by Angela Smith, PhD | Clinical Psychologist

What is a Specific Phobia?

A Specific Phobia is an excessive fear in the presence or anticipation of an object or situation. Often, individuals with a Specific Phobia will avoid the feared object or situation or endure it with heightened distress. The avoidance and/or anxiety related to the feared object or situation will often interfere with the individual’s daily routine, work/school functioning, or social life.

Prevalence of Specific Phobias ranges from 4-11% in the general population, making it a common condition and can begin in childhood or early adolescence. Usually the fear will begin prior to it becoming impairing or extremely distressing. Before the onset of the phobia, individuals will often be exposed to certain factors, such as being involved in some kind of traumatic event (e.g.: being attacked by an animal), having an unexpected panic attack related to the specific object or situation, observing someone going through a traumatic event or demonstrating extreme fear.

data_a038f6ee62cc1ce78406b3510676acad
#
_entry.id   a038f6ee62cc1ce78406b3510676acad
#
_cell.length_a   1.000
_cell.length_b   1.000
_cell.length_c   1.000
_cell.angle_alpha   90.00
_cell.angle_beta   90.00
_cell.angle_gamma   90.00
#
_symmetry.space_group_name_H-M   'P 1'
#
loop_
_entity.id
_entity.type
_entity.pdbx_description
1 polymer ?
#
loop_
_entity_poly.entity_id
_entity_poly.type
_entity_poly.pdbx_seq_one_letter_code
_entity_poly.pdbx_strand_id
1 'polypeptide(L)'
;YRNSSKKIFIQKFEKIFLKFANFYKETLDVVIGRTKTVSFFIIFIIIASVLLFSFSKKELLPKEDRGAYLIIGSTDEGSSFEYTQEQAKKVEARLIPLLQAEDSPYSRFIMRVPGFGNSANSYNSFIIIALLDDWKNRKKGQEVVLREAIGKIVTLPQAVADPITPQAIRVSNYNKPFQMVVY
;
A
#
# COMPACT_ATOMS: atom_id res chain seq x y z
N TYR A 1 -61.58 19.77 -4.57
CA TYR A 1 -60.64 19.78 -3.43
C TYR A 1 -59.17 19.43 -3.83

Some common phobias include fears of:
  • Flying
  • Driving
  • Animals
  • Storms
  • Heights
  • Seeing blood